Another element that’s been pushing prices up in Houston is the fact that, compared to a lot of the country, there’s not a lot of multifamily construction happening, and the market could certainly sustain some. It’s a tricky balance because new construction is typically pricier than comparable older units, but a market with too little housing to meet demand has the potential to push everyone out of the area, including employers. Houston could benefit from some mid-range multifamily construction, along with affordable options for younger workers. Like most cities, Houston is currently at risk of an affordability crisis and that’s a bigger risk than a recession in the long term.
Keeping Up With The Competition
With an influx of workers, steady job growth, and big investments in multi-family housing expected in Houston, what can property owners do to compete? One thing that potential tenants want to know about a property is its maintenance history, particularly whether the property has a history of flooding. After Hurricane Harvey, as much as 7 to 11% of the city’s apartment stock was deemed uninhabitable. That’s one reason why rental rates are so high in the city to begin with – a lot of units are out of commission. Owners who can assure tenants that a property doesn’t have a flooding history, and the structural problems that come with that, can go a long way.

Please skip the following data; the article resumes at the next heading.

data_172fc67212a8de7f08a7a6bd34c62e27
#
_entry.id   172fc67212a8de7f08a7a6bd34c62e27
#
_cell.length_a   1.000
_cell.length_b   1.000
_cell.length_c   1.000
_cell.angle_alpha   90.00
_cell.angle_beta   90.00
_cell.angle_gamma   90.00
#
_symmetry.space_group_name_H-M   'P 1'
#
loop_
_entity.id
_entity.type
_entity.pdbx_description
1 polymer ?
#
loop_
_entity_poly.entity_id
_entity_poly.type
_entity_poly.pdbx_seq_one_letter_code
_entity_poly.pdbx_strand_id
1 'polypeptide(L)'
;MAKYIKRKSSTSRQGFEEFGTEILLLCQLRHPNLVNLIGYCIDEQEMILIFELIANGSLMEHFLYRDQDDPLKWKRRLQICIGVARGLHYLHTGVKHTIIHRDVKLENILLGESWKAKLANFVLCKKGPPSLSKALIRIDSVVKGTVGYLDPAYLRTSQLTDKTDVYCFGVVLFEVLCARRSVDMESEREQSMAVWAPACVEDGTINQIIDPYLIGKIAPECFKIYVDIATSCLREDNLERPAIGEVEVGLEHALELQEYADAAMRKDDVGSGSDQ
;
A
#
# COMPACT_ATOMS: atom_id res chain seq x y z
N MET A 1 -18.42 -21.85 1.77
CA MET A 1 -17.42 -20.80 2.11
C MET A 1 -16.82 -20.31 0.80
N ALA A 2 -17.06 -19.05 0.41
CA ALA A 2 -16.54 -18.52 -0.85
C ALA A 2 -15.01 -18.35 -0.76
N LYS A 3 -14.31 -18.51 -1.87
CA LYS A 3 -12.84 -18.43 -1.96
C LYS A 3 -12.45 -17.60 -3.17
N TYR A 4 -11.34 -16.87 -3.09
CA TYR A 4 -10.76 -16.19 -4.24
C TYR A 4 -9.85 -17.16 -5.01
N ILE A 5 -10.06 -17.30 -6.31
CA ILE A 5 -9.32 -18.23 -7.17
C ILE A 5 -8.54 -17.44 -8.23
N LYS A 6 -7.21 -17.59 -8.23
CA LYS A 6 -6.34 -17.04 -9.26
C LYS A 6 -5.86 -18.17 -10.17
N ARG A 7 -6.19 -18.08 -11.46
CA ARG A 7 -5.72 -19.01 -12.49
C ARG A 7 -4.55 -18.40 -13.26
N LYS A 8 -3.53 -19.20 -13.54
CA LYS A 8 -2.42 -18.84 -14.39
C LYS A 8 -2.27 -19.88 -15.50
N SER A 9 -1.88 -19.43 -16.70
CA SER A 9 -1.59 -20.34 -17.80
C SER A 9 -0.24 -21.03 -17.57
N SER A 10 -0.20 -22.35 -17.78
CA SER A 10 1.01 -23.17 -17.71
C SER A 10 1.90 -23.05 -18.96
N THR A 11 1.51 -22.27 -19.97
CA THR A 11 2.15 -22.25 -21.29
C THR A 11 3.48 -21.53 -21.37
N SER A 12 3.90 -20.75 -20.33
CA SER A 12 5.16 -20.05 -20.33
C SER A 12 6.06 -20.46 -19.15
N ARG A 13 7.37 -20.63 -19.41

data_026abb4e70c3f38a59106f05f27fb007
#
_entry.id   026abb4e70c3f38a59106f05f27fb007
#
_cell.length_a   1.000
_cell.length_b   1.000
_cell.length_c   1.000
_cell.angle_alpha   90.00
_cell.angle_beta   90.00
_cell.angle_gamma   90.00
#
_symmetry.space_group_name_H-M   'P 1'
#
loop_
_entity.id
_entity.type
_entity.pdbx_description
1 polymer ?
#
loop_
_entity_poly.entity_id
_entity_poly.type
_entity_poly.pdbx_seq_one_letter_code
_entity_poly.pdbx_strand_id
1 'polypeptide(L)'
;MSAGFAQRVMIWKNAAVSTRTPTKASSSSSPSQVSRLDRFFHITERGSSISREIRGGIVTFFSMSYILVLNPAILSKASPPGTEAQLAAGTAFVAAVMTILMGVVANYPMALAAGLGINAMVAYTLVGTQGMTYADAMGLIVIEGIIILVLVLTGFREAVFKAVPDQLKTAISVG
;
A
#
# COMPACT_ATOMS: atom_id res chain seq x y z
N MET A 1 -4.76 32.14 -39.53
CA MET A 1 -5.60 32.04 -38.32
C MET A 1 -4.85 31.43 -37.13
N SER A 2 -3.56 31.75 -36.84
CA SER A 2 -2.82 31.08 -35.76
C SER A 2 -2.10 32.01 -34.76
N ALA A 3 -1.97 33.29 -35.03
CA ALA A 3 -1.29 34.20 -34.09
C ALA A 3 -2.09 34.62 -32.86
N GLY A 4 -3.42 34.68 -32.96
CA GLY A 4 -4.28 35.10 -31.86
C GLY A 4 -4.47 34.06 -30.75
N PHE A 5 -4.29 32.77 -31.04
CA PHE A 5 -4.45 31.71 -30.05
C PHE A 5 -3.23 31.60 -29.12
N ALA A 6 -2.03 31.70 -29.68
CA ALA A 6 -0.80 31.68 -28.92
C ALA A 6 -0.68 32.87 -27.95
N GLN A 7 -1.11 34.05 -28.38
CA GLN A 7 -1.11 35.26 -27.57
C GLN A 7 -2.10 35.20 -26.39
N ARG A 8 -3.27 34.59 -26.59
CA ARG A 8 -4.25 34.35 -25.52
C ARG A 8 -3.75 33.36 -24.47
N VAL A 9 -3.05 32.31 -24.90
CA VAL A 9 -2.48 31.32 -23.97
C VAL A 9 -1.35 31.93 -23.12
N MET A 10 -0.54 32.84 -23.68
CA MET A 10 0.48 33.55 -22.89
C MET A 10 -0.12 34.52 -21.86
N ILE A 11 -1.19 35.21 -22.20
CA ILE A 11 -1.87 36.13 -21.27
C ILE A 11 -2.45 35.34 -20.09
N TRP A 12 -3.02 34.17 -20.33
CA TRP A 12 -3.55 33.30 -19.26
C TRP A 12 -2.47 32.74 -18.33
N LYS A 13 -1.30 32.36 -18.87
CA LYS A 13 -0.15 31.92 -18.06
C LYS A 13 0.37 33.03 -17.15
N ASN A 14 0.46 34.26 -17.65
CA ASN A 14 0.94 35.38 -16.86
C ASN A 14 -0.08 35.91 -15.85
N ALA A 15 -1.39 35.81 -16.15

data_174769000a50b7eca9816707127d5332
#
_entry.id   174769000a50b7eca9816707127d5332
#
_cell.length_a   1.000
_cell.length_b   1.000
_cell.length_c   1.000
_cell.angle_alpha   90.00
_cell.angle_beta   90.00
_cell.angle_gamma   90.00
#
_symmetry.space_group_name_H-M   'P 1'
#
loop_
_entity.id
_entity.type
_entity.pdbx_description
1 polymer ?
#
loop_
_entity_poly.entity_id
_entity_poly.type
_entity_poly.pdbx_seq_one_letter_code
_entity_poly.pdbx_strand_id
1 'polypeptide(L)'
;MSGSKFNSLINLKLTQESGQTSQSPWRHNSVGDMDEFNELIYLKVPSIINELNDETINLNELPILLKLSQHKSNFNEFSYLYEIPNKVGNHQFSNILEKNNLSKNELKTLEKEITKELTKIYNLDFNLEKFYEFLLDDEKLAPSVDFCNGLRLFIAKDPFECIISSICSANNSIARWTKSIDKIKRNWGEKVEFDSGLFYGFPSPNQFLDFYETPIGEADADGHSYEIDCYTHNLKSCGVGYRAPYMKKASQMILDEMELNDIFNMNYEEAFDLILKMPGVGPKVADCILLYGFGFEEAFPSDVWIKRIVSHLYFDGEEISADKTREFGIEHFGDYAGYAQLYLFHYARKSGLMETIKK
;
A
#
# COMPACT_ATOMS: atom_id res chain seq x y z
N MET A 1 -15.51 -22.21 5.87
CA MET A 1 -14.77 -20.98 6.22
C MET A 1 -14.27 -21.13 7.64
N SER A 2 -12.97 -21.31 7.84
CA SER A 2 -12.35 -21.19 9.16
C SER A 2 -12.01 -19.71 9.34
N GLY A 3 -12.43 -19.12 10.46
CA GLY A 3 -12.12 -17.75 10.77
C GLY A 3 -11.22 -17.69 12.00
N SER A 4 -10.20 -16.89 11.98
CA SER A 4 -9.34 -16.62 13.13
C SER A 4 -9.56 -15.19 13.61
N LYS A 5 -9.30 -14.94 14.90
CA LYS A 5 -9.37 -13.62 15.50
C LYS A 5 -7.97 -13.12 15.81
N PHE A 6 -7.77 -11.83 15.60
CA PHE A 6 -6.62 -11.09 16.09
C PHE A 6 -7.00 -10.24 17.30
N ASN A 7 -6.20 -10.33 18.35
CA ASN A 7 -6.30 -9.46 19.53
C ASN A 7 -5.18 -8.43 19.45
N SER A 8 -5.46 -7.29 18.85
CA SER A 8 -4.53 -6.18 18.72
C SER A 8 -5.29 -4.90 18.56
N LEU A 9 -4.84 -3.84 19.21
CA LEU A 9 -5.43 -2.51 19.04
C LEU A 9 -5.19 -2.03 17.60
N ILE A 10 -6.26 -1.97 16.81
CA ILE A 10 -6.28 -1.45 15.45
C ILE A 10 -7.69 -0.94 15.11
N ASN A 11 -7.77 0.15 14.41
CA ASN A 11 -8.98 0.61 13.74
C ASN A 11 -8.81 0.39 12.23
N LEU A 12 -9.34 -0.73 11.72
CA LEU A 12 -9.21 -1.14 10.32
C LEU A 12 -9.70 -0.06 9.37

Unsurprisingly, amenities are also a major factor when it comes to which properties rent and which sit empty. On the upper end of the market are properties like Pearl Marketplace at Midtown which houses its own Whole Foods, a resort-style pool, and an extensive athletic club. Midtown is one of the priciest areas in the country, so this sort of amenity profile isn’t out of place, but it’s hardly necessary in most of the city.
Among younger tenants, the most popular amenities aren’t necessarily contained within the individual apartment complex, but are more about location – and Houston has a lot to offer on that front. Where applicable, properties should be promoted based on their live-work-play potential. Many Houston suburbs are leaning on this model, creating broad developments designed to attract young workers. And while this model is most popular among Millennials, Baby Boomers headed into their retirement years are also seeking vibrant communities since they’re living longer and enjoying better health.
Management And Marketing
In a competitive market, management can determine how successful you are at attracting and keeping tenants – and most real estate investors don’t excel in this area. Its less technical and more client-oriented and, more importantly, management is an around the clock job. That’s why, if you want to thrive as a Houston investor, you need support.
At Green Residential, we specialize in Houston-area property management and we understand what it takes to succeed. That’s why we offer comprehensive services including staging and marketing, tenant screening, maintenance, and even eviction services. Most importantly, though, Green Residential is a family business with over 30 years of experience operating in the Houston area – and we want you to be a part of your family.
To learn more about how Green Residential can support your property management needs, contact us today. Don’t let poor management keep your properties from thriving. It’s a good time for Houston’s real estate market, so don’t miss out.